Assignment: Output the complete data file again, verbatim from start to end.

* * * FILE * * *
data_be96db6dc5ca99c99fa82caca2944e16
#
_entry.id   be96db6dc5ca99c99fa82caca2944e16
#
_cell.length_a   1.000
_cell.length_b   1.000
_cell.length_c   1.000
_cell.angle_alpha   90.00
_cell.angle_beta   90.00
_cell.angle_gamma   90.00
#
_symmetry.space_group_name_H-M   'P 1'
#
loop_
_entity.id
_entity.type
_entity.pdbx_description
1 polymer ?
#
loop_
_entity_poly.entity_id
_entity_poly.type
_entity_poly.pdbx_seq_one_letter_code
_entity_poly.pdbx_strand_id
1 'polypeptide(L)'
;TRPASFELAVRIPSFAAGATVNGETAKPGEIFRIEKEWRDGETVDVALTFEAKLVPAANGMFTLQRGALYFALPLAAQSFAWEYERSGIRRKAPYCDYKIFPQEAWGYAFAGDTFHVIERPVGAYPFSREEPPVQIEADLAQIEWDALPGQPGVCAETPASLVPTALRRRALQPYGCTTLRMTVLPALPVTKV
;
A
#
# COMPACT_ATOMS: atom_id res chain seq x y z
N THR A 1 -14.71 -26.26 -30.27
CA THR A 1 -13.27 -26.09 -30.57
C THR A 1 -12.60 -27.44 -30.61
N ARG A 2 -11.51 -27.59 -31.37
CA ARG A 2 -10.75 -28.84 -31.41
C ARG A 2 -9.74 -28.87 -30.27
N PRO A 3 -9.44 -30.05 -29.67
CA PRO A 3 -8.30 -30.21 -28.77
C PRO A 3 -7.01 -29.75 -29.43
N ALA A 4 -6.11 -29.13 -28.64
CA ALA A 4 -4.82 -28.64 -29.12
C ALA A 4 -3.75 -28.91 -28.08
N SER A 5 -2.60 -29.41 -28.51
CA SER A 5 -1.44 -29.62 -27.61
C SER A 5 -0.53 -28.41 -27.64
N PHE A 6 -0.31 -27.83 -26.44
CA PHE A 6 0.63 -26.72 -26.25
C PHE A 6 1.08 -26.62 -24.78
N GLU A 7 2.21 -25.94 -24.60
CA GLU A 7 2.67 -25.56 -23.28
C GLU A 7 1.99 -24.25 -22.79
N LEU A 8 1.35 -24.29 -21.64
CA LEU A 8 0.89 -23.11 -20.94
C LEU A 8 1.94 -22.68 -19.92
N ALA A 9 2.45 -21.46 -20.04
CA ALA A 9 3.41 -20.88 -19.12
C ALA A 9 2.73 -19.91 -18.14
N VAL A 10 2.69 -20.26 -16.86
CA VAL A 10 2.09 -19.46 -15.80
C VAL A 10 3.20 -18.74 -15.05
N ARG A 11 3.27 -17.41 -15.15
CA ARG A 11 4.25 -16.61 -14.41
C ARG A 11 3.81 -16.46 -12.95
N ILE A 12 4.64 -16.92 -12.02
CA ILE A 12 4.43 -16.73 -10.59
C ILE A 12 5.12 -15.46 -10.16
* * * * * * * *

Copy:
data_be96db6dc5ca99c99fa82caca2944e16
#
_entry.id   be96db6dc5ca99c99fa82caca2944e16
#
_cell.length_a   1.000
_cell.length_b   1.000
_cell.length_c   1.000
_cell.angle_alpha   90.00
_cell.angle_beta   90.00
_cell.angle_gamma   90.00
#
_symmetry.space_group_name_H-M   'P 1'
#
loop_
_entity.id
_entity.type
_entity.pdbx_description
1 polymer ?
#
loop_
_entity_poly.entity_id
_entity_poly.type
_entity_poly.pdbx_seq_one_letter_code
_entity_poly.pdbx_strand_id
1 'polypeptide(L)'
;TRPASFELAVRIPSFAAGATVNGETAKPGEIFRIEKEWRDGETVDVALTFEAKLVPAANGMFTLQRGALYFALPLAAQSFAWEYERSGIRRKAPYCDYKIFPQEAWGYAFAGDTFHVIERPVGAYPFSREEPPVQIEADLAQIEWDALPGQPGVCAETPASLVPTALRRRALQPYGCTTLRMTVLPALPVTKV
;
A
#
# COMPACT_ATOMS: atom_id res chain seq x y z
N THR A 1 -14.71 -26.26 -30.27
CA THR A 1 -13.27 -26.09 -30.57
C THR A 1 -12.60 -27.44 -30.61
N ARG A 2 -11.51 -27.59 -31.37
CA ARG A 2 -10.75 -28.84 -31.41
C ARG A 2 -9.74 -28.87 -30.27
N PRO A 3 -9.44 -30.05 -29.67
CA PRO A 3 -8.30 -30.21 -28.77
C PRO A 3 -7.01 -29.75 -29.43
N ALA A 4 -6.11 -29.13 -28.64
CA ALA A 4 -4.82 -28.64 -29.12
C ALA A 4 -3.75 -28.91 -28.08
N SER A 5 -2.60 -29.41 -28.51
CA SER A 5 -1.44 -29.62 -27.61
C SER A 5 -0.53 -28.41 -27.64
N PHE A 6 -0.31 -27.83 -26.44
CA PHE A 6 0.63 -26.72 -26.25
C PHE A 6 1.08 -26.62 -24.78
N GLU A 7 2.21 -25.94 -24.60
CA GLU A 7 2.67 -25.56 -23.28
C GLU A 7 1.99 -24.25 -22.79
N LEU A 8 1.35 -24.29 -21.64
CA LEU A 8 0.89 -23.11 -20.94
C LEU A 8 1.94 -22.68 -19.92
N ALA A 9 2.45 -21.46 -20.04
CA ALA A 9 3.41 -20.88 -19.12
C ALA A 9 2.73 -19.91 -18.14
N VAL A 10 2.69 -20.26 -16.86
CA VAL A 10 2.09 -19.46 -15.80
C VAL A 10 3.20 -18.74 -15.05
N ARG A 11 3.27 -17.41 -15.15
CA ARG A 11 4.25 -16.61 -14.41
C ARG A 11 3.81 -16.46 -12.95
N ILE A 12 4.64 -16.92 -12.02
CA ILE A 12 4.43 -16.73 -10.59
C ILE A 12 5.12 -15.46 -10.16